The iPhone 8 could sacrifice gigabit LTE

Apple's legal spat with Qualcomm might seem like background noise easily tuned out by iPhone users, but it could have a big impact on how well the iPhone 8 performs. The two companies are currently embroiled in a patent argument over cellular radio standards, with Apple threatening to withhold royalty payments that it claims are extortionate. Now, the new iPhone might end up less capable on next-generation networks as a result.

The problem is gigabit LTE, cellular wireless that can deliver 1 gigabit per second download rates. That requires both a gigabit LTE-capable modem in the device, and a network with support for the new standard. It's something the big US carriers are looking to roll out as they hunt faster data speeds, not to mention networks internationally, but the iPhone 8 may not work with them.

As with previous iPhone models, Apple's plan is to use modem chipsets from multiple suppliers. Qualcomm is one of those, and indeed the company already has a gigabit LTE compatible radio: the Qualcomm X16 is already inside devices like Samsung's Galaxy S8. However, it also plans to use Intel's modems too, both hedging its supply chain bets by avoiding reliance on a sole supplier, as well as keeping courtroom rival Qualcomm at relative arm's length.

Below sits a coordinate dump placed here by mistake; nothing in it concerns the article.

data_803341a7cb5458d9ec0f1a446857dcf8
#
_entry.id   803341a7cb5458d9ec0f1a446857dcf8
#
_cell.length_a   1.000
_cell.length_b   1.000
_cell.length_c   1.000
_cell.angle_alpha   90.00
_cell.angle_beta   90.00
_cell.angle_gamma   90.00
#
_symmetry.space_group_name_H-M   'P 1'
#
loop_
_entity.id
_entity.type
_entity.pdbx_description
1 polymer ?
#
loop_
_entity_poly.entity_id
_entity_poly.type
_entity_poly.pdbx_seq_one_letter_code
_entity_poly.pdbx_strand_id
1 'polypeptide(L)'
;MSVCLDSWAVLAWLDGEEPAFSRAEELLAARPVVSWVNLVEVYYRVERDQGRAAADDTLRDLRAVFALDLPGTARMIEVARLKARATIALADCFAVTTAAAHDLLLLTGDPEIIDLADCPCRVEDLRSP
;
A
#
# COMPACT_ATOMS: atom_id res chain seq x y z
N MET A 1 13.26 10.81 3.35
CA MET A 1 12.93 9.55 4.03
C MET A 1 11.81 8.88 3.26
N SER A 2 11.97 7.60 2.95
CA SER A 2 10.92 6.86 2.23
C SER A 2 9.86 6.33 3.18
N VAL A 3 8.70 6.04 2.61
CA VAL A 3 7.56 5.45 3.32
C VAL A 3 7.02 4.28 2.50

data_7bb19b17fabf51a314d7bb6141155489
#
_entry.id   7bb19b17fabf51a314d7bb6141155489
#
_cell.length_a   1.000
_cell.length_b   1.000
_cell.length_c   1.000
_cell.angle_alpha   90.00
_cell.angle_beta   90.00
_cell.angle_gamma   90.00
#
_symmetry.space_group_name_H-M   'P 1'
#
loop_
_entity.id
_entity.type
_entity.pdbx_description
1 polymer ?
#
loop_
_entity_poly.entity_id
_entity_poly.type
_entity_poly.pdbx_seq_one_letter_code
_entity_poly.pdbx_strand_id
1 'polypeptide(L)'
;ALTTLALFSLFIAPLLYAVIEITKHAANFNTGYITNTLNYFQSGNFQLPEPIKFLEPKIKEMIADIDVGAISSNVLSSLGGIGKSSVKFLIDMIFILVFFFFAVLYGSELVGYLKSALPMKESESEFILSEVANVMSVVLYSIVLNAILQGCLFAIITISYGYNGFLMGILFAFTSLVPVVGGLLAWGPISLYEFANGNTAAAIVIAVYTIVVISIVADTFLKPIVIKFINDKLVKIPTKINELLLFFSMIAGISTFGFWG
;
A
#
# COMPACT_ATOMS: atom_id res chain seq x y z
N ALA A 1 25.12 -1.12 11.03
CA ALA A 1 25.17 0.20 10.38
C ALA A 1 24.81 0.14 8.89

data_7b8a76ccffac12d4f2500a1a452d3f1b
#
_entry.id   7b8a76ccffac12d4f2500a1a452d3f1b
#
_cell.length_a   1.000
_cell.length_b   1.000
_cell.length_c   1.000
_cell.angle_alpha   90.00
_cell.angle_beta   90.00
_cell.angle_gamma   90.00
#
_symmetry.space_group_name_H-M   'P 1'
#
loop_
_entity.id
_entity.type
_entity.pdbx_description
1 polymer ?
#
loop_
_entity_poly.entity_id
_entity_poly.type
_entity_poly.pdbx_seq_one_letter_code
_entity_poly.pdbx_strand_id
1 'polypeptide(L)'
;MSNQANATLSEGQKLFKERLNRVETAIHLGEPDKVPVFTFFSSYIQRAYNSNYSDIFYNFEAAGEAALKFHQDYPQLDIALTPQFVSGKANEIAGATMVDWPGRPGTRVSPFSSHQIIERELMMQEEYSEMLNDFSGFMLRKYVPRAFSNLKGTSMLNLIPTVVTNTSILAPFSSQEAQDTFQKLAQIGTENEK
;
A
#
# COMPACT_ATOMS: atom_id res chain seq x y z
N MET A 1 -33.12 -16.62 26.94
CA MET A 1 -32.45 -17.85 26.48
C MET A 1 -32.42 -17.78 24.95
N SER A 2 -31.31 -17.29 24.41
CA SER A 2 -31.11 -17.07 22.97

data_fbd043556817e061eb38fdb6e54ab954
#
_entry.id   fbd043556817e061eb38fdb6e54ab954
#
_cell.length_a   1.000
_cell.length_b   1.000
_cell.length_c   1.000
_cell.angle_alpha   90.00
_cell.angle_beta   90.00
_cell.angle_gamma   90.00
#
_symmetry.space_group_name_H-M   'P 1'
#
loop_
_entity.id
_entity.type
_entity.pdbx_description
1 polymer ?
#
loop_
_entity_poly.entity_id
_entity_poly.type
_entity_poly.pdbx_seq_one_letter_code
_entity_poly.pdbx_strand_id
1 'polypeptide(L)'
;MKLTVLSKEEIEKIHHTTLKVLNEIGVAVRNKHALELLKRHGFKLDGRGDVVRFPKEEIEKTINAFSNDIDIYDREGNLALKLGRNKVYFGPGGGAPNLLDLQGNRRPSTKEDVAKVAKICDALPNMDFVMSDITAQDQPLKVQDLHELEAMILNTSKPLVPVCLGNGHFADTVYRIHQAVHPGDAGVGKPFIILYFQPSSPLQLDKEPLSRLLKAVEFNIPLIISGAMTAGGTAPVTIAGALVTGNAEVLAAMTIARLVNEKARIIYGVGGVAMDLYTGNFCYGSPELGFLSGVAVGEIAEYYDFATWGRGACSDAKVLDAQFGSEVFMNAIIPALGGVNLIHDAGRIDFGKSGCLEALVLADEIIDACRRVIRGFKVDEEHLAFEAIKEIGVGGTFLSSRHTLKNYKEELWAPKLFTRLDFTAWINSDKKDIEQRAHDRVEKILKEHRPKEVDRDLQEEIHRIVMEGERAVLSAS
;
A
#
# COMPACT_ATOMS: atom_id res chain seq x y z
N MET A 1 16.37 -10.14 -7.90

Intel, though, doesn't have a modem capable of gigabit LTE. While there's one on the way, it's not expected to be ready in time for the new iPhone. And according to sources speaking to Bloomberg, Apple isn't willing to let some of 2017's iPhones have a feature while others don't.

As a result, it reportedly plans to disable gigabit LTE on iPhones with Qualcomm modems, so that they don't have a speed advantage over versions with Intel modems. That makes some sense in terms of minimizing potential consumer confusion, but doesn't fit in well with the roadmaps of carriers hoping to use flagship smartphones to pitch their upgraded networks this year.

All the same, it's not going to go down well with iPhone buyers wanting the latest in cutting-edge features. Apple, Intel, and Qualcomm all declined to comment on the report, and it's possible that Apple could eventually decide differently, but for the moment if it wants to mix modem suppliers it could come at the cost of gigabit LTE for all.

One possibility is that Apple could pitch gigabit LTE as a premium feature on a single variant of this year's updated iPhone range. While the company is expected to revamp the iPhone 7 and iPhone 7 Plus, making them the iPhone 7s and iPhone 7s Plus, it's also tipped to unveil an "iPhone 8" or "iPhone Anniversary Edition" which will shake things up considerably. In addition to an OLED screen, different industrial design, and a Touch ID fingerprint sensor built into the display itself – and in the process doing away with the separate home button – such a phone could also add the fastest LTE to its spec sheet.